5 tips for a healthier living environment

People are spending more time indoors due to COVID-19, so your living environment and its impact on your health and wellbeing is more important than ever. Reducing pollutants in your home is also helpful, as is preventing moisture build up which can cause damp, condensation or mould. Both actions could help asthma and respiratory health generally, for both adults and children. Here are a few ways to help you keep the air you breathe as clean as possible, as well as bringing in fresh air and natural light.

5 tips for a Healthier Living Environment  

1. Open the windows regularly. Airborne pollutants can build up in stagnant air. Some of these pollutants are obvious, smoking for example, but there are others that you might not be aware of like particulates from burning candles and stoves. Allergens from pets and dust mites can cause allergies in some people. Keep the air moving and bring in clean air by opening the windows regularly.

2. Keep the moisture levels down. Did you know that 4 people living in a 3-bedroom property will create 112 pints of moisture a week from cooking, showering, boiling kettles, drying clothes and breathing? This can lead to damp or mould which can aggravate respiratory problems. Extractor fans in bathrooms and kitchens are often noisy but are essential to remove moisture and circulate the air, so use them if you have them. Dry clothes outside where possible and consider using a bathmat and dry up water spills after showering and bathing. Learn how to safely get rid of damp and mould in the link within the references below. If renting, you can contact your council or landlord.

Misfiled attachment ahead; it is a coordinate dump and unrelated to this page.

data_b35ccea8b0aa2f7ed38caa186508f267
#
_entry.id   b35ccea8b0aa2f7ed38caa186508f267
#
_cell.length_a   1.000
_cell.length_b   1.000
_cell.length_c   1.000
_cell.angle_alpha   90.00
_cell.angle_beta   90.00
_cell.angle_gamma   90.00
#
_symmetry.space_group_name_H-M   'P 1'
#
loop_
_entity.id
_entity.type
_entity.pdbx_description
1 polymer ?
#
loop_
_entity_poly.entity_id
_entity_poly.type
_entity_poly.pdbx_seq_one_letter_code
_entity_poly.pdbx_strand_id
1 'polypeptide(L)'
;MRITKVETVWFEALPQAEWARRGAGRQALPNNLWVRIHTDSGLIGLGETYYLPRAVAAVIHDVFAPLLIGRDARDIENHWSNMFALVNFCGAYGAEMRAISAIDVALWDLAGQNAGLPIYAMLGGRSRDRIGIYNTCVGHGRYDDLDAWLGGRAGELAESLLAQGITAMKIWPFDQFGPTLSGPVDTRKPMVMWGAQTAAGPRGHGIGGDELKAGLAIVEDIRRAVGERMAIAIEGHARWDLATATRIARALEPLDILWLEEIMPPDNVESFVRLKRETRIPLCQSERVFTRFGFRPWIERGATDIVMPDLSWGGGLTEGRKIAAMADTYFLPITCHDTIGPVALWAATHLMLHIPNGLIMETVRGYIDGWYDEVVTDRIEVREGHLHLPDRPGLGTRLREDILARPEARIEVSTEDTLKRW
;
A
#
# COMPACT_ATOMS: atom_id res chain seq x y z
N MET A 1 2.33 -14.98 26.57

3. Consider the Chemicals. Volatile organic compounds are invisible gases that may have adverse health consequences if they build up. They can be present in many household cleaning products, chemical air fresheners, paints and cosmetics. So now could be a good time to consider the products you use. Spray products get into the air more easily and can be inhaled, so is there a solid or liquid product you could use or even an alternative chemical free “eco” one? Alternatively consider if can they be stored outside.

4. Efficient Cleaning. Clean often to get rid of dust, pet fur and other allergens. Vacuuming to remove dust and dirt is important, but it’s only as good as your vacuum cleaner’s efficiency. Those with HEPA filters might be best for people with allergies. You can improve efficiency by ensuring you empty the bag or compartment regularly and if you can, try to do it outdoors to avoid spreading the dust around. Tidying might make you feel better about your living environment in general.

5. Indoor Light. Lighting can be a blight or a blessing, as it has physiological effects. The best source of light is the natural light from the sun, so aim to spend at least 15-30 minutes outdoors each day to regulate your biological clock. This regulation is important for sleep, hormone production and vitamin D production. If you are obliged to stay indoors because you are sick, see if there is some way to organise your recovery that incorporates letting in daylight, such as spending time in rooms lit naturally, near windows. On the other hand, blue light, from screens and phones at the wrong time of the day can inhibit good sleep which our bodies need. If you have problems sleeping, try making your bedroom totally dark, so dark you cannot see any chinks of light or glow from electricals such as alarm clocks.

Now more than ever, it's important to look after the space and air around us. There are some links to further information and reading below.

References